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'Tastes like the future'
by Garrett E. Valenzuela
Jan 24, 2014 | 2555 views | 0 0 comments | 45 45 recommendations | email to a friend | print
Tribune photo by Garrett Valenzuela -- Reed High teachers and co-advisors of the EcoWarriors club Leigh Metcalfe, left, and Genevieve Morehouse, center, happily disperse free water bottles to a Reed student Friday morning after unveiling the new water refill station.
Tribune photo by Garrett Valenzuela -- Reed High teachers and co-advisors of the EcoWarriors club Leigh Metcalfe, left, and Genevieve Morehouse, center, happily disperse free water bottles to a Reed student Friday morning after unveiling the new water refill station.
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Tribune photo by Garrett Valenzuela -- The new Brita Hydration Station unveiled at Reed High on Friday morning is part of the EcoWarriors club's 'green' initiatives and will help save thousands of plastic water bottles.
Tribune photo by Garrett Valenzuela -- The new Brita Hydration Station unveiled at Reed High on Friday morning is part of the EcoWarriors club's 'green' initiatives and will help save thousands of plastic water bottles.
slideshow
Reed High School teacher Genevieve Morehouse was grinning ear to ear after she heard one of her students rave about the newest addition to the campus’ hallways, a Brita Hydration Station. Morehouse said a student who filled her water bottle told her “it tastes like the future.”

A large crowd of students and faculty gathered in the Reed High halls Friday morning as the EcoWarriors, a club dedicated to improving the school and community through ‘green’ initiatives, unveiled the new touchless water bottle refill station. The club began passing out free reusable water bottles to students and teachers who were eager to try the new Hydration Station, and even after the halls had emptied each bypassing student or teacher would keep a strong gaze on the machine uniquely mounted on the wall.

“I was really excited and happy that people are so involved and they want to help out,” Alicia Wong, president of the EcoWarriors club, said. “It feels pretty good because it is something we can do to help out. I want to help out as much as I can, but the fact that people are into it and want to help even more is really great.”

While the Reed High community will reap the benefits of a water refill station for years to come, few realize the work done behind the scenes by the EcoWarriors who pursued the Brita system for more than two years to get it purchased and installed. The buzz was initially created when the club presented a proposal for grant funding to buy the refill station.

“Before they did the proposal the EcoWarriors actually did a bunch of surveys of the student population to find out how often they drink out of water fountains and water bottles and if they liked the taste,” Morehouse, a co-advisor of the club, said. “They were really trying to find out why they were using throw away plastic bottles and not reusable ones.”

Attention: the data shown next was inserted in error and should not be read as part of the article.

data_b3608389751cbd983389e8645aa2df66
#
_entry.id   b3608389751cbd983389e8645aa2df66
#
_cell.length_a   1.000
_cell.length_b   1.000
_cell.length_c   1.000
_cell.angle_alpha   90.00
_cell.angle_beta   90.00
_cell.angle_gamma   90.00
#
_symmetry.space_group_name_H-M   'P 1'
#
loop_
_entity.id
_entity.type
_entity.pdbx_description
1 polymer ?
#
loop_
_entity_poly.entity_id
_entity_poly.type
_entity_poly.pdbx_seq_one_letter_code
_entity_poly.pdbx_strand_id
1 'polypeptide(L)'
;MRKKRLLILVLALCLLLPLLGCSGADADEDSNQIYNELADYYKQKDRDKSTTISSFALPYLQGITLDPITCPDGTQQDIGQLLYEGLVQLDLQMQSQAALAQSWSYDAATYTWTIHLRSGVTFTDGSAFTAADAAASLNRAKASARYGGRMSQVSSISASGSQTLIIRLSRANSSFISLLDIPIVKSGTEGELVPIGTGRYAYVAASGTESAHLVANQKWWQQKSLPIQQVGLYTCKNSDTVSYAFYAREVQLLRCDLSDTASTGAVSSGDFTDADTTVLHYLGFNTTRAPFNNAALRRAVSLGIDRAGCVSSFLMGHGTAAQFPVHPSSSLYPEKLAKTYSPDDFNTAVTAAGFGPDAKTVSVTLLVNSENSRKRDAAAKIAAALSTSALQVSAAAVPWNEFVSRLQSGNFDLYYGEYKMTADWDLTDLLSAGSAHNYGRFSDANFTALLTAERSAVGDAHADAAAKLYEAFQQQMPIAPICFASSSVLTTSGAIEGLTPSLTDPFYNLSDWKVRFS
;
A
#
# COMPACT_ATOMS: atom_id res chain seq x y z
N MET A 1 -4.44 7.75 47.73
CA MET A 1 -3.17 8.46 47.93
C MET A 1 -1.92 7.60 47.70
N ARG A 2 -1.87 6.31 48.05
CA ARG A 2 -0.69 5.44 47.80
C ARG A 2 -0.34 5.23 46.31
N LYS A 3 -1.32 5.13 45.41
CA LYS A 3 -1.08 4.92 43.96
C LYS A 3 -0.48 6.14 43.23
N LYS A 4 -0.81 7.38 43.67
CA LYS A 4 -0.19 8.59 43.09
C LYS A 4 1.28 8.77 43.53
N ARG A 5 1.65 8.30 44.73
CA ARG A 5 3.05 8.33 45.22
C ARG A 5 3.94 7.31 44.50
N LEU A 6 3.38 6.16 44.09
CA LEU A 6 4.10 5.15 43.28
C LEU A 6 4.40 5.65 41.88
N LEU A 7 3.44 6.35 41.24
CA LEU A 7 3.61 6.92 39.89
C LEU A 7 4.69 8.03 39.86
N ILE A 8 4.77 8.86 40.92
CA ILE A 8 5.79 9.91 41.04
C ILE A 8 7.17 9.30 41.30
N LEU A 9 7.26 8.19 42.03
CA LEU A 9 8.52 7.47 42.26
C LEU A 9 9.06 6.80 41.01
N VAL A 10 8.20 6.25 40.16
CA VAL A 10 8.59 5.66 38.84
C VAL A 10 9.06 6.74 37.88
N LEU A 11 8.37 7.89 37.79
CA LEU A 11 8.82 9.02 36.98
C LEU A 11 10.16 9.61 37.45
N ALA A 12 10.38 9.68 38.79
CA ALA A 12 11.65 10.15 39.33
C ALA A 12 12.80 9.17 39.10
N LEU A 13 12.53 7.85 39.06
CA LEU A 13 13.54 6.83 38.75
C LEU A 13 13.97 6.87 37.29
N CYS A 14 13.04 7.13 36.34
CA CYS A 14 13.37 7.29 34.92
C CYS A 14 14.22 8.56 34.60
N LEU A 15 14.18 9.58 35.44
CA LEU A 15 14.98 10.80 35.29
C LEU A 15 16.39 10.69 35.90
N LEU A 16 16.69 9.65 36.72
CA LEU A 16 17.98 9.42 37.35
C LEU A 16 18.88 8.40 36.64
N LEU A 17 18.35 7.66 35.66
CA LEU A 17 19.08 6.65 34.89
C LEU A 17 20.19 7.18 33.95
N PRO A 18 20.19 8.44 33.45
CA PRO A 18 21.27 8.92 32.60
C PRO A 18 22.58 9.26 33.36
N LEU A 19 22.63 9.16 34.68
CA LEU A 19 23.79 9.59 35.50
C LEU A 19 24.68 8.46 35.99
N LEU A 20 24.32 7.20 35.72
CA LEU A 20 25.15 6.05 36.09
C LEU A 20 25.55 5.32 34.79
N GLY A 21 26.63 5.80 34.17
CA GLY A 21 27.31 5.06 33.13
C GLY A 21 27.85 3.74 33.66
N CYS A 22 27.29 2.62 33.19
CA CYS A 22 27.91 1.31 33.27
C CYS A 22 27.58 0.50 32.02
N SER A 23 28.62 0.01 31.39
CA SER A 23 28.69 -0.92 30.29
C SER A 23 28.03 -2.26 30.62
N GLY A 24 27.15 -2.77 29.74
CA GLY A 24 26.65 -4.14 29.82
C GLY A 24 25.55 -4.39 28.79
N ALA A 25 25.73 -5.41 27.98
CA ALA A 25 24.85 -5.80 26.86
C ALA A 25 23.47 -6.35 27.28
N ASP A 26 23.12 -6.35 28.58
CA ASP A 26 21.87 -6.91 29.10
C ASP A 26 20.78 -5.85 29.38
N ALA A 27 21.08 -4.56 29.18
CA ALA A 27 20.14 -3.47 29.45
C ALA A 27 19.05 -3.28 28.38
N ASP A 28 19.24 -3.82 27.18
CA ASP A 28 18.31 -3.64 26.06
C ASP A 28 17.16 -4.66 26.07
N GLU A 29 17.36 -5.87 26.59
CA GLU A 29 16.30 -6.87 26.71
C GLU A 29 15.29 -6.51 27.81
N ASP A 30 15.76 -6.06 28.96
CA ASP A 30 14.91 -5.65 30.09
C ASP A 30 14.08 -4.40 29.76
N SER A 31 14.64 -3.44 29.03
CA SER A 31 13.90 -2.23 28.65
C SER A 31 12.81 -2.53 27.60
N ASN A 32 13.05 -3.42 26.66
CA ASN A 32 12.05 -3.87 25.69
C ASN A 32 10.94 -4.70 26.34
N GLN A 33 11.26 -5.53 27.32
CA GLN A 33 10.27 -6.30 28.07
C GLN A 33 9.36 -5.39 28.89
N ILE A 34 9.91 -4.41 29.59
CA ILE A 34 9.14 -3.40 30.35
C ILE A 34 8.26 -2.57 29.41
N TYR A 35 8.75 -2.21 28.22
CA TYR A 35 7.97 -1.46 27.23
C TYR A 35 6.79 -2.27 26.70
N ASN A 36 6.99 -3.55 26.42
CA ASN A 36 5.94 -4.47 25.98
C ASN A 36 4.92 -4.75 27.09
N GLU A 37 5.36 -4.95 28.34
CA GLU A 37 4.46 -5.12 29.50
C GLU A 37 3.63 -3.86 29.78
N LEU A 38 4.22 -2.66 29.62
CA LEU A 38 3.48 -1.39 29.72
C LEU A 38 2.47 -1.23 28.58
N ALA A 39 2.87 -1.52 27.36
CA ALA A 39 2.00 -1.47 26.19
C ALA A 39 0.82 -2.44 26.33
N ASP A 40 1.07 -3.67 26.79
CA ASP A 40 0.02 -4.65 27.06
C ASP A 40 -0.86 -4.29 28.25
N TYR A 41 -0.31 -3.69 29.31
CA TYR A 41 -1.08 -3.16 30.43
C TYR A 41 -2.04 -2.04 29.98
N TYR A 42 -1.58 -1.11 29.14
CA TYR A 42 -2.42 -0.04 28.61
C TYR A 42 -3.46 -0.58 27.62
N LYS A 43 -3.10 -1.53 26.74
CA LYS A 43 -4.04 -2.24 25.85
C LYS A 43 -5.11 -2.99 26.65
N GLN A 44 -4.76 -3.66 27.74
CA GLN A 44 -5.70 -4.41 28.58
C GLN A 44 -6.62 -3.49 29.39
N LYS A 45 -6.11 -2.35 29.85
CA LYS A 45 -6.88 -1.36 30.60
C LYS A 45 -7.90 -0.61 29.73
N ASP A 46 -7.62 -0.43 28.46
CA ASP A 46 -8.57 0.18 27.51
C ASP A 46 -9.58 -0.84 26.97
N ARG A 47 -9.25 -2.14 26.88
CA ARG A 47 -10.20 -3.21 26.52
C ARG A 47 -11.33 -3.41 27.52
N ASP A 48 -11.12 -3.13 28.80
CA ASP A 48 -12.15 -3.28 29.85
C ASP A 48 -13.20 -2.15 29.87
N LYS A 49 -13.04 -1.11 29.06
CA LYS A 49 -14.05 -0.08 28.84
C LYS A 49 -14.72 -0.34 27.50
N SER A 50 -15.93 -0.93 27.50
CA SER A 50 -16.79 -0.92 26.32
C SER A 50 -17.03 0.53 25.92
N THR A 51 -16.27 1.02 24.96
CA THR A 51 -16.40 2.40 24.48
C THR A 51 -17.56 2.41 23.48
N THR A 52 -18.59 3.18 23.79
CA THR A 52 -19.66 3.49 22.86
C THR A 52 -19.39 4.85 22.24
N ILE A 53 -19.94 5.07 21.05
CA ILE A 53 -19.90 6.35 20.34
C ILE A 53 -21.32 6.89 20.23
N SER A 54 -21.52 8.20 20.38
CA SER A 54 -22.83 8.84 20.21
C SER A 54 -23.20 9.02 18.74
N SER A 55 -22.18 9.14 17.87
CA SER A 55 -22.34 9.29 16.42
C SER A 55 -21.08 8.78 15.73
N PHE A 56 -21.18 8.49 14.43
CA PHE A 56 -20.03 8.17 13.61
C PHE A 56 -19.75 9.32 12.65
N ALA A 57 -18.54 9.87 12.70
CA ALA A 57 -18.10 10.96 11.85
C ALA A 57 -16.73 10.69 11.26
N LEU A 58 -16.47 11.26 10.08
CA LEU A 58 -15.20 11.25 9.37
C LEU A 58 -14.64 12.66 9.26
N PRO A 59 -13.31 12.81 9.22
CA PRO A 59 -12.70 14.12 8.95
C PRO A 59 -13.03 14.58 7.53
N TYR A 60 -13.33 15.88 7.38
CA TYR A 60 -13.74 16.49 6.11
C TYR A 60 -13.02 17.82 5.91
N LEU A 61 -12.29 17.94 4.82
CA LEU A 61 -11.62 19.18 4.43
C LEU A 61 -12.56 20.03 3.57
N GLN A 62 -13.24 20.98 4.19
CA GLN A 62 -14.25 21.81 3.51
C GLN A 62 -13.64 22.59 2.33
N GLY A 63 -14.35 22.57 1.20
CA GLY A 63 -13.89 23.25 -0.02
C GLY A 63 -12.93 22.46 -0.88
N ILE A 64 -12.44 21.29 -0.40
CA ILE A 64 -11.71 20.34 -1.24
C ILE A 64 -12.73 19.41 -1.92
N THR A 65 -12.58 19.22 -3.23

The group tried to get enough money for four stations throughout the school, but was only funded for one and the money would not cover the cost of installation. Reed teacher and co-advisor Leigh Metcalfe said a new group of students came into the club and inherited the task of raising enough money for installation.

“These students really worked hard for that last chunk of money,” Metcalfe said Friday. “They partnered with the Leadership class and held bake sales, penny wars and a few other fundraising events.”

Metcalfe said the fundraising helped spread the word and market the efforts of the EcoWarriors while creating an anticipation that culminated with Friday's unveiling.

“Sometimes it’s really hard to get that word out and sometimes things happen and go unnoticed,” Metcalfe said. “We have learned in the past that we really do need to make sure there is a whole education that goes along with unveiling something new at the school.

“Then, once you see the gigantic crowd of students, it is really exciting for a teacher to see that students really do care and they are excited about something they can do to be more green.”

Reed junior and EcoWarrior Omar Kamal said he was surprised to see such a big crowd of students lining up to use the new Hydration Station, and he added that the new appliance was a symbol for the Reed community.

“I think getting the information out there not only about what we are doing, but ways (other students) can help is really important,” Kamal said.

Reed freshman Issac Echegoyen is new to the EcoWarriors, but after hearing how the group had pioneered a couple environmentally conscious bathrooms he was ready to help.

“It feels really nice to be able to make a difference and changing our school and hopefully, eventually, the entire community,” he said. “We are trying to spread the message that you can make a difference and you can make the world a better place by doing simple things like the water refill station. That is the first big step in making a greener and better school.”

The Brita Hydration Station costs nearly $2,000 without installation. According to Brita’s website, the annual savings of a Hydration Station for more than 500 people who drink one bottle of water per day is about $30,000 and 125,000 plastic bottles.

Wong said teachers on campus have vowed to stop selling plastic water bottles and opt for reusable bottles instead to help contribute to the EcoWarriors’ cause. She said now that the club has the ‘green’ bathroom and water refill station in the rear view, the group’s next big project will be an “idle free” campaign encouraging Reed drivers to turn their vehicles off.
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